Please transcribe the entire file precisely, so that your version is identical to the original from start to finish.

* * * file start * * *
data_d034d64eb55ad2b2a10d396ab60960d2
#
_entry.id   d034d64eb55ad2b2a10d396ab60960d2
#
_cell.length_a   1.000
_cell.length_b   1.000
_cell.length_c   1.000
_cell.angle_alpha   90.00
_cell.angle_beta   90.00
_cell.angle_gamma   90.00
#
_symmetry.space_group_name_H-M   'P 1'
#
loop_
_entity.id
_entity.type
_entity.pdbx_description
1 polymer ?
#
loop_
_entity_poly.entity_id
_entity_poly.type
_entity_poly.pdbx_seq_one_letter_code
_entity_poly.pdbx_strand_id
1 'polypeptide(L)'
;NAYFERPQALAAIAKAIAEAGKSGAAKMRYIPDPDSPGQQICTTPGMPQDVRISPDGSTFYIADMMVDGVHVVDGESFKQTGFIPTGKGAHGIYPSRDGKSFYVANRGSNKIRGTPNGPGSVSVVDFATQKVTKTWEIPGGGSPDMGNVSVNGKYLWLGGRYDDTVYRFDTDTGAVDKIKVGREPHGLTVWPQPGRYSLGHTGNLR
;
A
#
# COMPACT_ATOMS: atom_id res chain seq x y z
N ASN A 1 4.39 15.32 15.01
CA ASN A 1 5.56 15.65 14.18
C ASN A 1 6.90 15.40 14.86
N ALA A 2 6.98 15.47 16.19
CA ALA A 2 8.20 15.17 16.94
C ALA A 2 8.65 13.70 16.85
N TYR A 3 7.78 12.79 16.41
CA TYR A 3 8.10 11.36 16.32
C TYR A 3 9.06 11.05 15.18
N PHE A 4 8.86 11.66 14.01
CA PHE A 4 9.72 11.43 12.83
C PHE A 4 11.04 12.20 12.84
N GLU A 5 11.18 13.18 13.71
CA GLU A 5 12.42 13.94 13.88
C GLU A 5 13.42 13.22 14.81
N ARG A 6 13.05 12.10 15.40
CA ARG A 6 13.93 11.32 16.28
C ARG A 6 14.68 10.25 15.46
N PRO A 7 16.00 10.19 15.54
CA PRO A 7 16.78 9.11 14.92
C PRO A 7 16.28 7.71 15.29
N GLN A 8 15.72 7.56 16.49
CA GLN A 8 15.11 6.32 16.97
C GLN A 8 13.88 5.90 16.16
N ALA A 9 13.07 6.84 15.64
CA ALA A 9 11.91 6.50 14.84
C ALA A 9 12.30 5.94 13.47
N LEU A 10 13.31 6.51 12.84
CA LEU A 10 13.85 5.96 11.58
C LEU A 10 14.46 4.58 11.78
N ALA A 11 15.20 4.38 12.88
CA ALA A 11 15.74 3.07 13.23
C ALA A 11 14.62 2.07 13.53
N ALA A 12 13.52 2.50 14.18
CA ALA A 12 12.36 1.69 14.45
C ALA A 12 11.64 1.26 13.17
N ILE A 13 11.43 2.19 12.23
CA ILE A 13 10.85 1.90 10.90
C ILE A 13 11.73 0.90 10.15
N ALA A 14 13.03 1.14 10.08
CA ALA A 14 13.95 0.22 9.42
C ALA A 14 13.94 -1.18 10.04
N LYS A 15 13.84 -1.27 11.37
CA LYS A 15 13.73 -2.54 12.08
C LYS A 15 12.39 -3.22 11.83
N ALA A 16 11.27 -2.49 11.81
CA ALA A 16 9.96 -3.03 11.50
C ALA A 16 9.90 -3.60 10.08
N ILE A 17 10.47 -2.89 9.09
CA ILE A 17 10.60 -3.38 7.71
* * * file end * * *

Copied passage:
data_d034d64eb55ad2b2a10d396ab60960d2
#
_entry.id   d034d64eb55ad2b2a10d396ab60960d2
#
_cell.length_a   1.000
_cell.length_b   1.000
_cell.length_c   1.000
_cell.angle_alpha   90.00
_cell.angle_beta   90.00
_cell.angle_gamma   90.00
#
_symmetry.space_group_name_H-M   'P 1'
#
loop_
_entity.id
_entity.type
_entity.pdbx_description
1 polymer ?
#
loop_
_entity_poly.entity_id
_entity_poly.type
_entity_poly.pdbx_seq_one_letter_code
_entity_poly.pdbx_strand_id
1 'polypeptide(L)'
;NAYFERPQALAAIAKAIAEAGKSGAAKMRYIPDPDSPGQQICTTPGMPQDVRISPDGSTFYIADMMVDGVHVVDGESFKQTGFIPTGKGAHGIYPSRDGKSFYVANRGSNKIRGTPNGPGSVSVVDFATQKVTKTWEIPGGGSPDMGNVSVNGKYLWLGGRYDDTVYRFDTDTGAVDKIKVGREPHGLTVWPQPGRYSLGHTGNLR
;
A
#
# COMPACT_ATOMS: atom_id res chain seq x y z
N ASN A 1 4.39 15.32 15.01
CA ASN A 1 5.56 15.65 14.18
C ASN A 1 6.90 15.40 14.86
N ALA A 2 6.98 15.47 16.19
CA ALA A 2 8.20 15.17 16.94
C ALA A 2 8.65 13.70 16.85
N TYR A 3 7.78 12.79 16.41
CA TYR A 3 8.10 11.36 16.32
C TYR A 3 9.06 11.05 15.18
N PHE A 4 8.86 11.66 14.01
CA PHE A 4 9.72 11.43 12.83
C PHE A 4 11.04 12.20 12.84
N GLU A 5 11.18 13.18 13.71
CA GLU A 5 12.42 13.94 13.88
C GLU A 5 13.42 13.22 14.81
N ARG A 6 13.05 12.10 15.40
CA ARG A 6 13.93 11.32 16.28
C ARG A 6 14.68 10.25 15.46
N PRO A 7 16.00 10.19 15.54
CA PRO A 7 16.78 9.11 14.92
C PRO A 7 16.28 7.71 15.29
N GLN A 8 15.72 7.56 16.49
CA GLN A 8 15.11 6.32 16.97
C GLN A 8 13.88 5.90 16.16
N ALA A 9 13.07 6.84 15.64
CA ALA A 9 11.91 6.50 14.84
C ALA A 9 12.30 5.94 13.47
N LEU A 10 13.31 6.51 12.84
CA LEU A 10 13.85 5.96 11.58
C LEU A 10 14.46 4.58 11.78
N ALA A 11 15.20 4.38 12.88
CA ALA A 11 15.74 3.07 13.23
C ALA A 11 14.62 2.07 13.53
N ALA A 12 13.52 2.50 14.18
CA ALA A 12 12.36 1.69 14.45
C ALA A 12 11.64 1.26 13.17
N ILE A 13 11.43 2.19 12.23
CA ILE A 13 10.85 1.90 10.90
C ILE A 13 11.73 0.90 10.15
N ALA A 14 13.03 1.14 10.08
CA ALA A 14 13.95 0.22 9.42
C ALA A 14 13.94 -1.18 10.04
N LYS A 15 13.84 -1.27 11.37
CA LYS A 15 13.73 -2.54 12.08
C LYS A 15 12.39 -3.22 11.83
N ALA A 16 11.27 -2.49 11.81
CA ALA A 16 9.96 -3.03 11.50
C ALA A 16 9.90 -3.60 10.08
N ILE A 17 10.47 -2.89 9.09
CA ILE A 17 10.60 -3.38 7.71